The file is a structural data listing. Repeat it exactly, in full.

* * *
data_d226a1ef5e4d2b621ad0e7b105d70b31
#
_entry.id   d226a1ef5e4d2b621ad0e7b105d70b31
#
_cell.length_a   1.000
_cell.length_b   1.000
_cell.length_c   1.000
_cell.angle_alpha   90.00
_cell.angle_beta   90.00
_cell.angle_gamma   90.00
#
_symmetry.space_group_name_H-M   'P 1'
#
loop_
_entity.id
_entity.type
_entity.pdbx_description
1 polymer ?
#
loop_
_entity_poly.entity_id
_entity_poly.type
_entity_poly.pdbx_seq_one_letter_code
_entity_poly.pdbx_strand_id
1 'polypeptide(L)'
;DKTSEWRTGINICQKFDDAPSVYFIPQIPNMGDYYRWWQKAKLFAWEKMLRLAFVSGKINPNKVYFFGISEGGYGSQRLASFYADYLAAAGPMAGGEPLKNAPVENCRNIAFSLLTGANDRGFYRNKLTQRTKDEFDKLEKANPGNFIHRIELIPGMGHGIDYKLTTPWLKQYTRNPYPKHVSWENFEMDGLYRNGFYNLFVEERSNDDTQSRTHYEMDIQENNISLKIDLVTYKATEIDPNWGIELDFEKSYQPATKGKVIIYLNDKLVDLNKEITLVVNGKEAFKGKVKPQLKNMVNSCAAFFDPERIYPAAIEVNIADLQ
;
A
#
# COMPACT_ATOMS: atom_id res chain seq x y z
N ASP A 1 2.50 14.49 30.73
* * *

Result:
data_d226a1ef5e4d2b621ad0e7b105d70b31
#
_entry.id   d226a1ef5e4d2b621ad0e7b105d70b31
#
_cell.length_a   1.000
_cell.length_b   1.000
_cell.length_c   1.000
_cell.angle_alpha   90.00
_cell.angle_beta   90.00
_cell.angle_gamma   90.00
#
_symmetry.space_group_name_H-M   'P 1'
#
loop_
_entity.id
_entity.type
_entity.pdbx_description
1 polymer ?
#
loop_
_entity_poly.entity_id
_entity_poly.type
_entity_poly.pdbx_seq_one_letter_code
_entity_poly.pdbx_strand_id
1 'polypeptide(L)'
;DKTSEWRTGINICQKFDDAPSVYFIPQIPNMGDYYRWWQKAKLFAWEKMLRLAFVSGKINPNKVYFFGISEGGYGSQRLASFYADYLAAAGPMAGGEPLKNAPVENCRNIAFSLLTGANDRGFYRNKLTQRTKDEFDKLEKANPGNFIHRIELIPGMGHGIDYKLTTPWLKQYTRNPYPKHVSWENFEMDGLYRNGFYNLFVEERSNDDTQSRTHYEMDIQENNISLKIDLVTYKATEIDPNWGIELDFEKSYQPATKGKVIIYLNDKLVDLNKEITLVVNGKEAFKGKVKPQLKNMVNSCAAFFDPERIYPAAIEVNIADLQ
;
A
#
# COMPACT_ATOMS: atom_id res chain seq x y z
N ASP A 1 2.50 14.49 30.73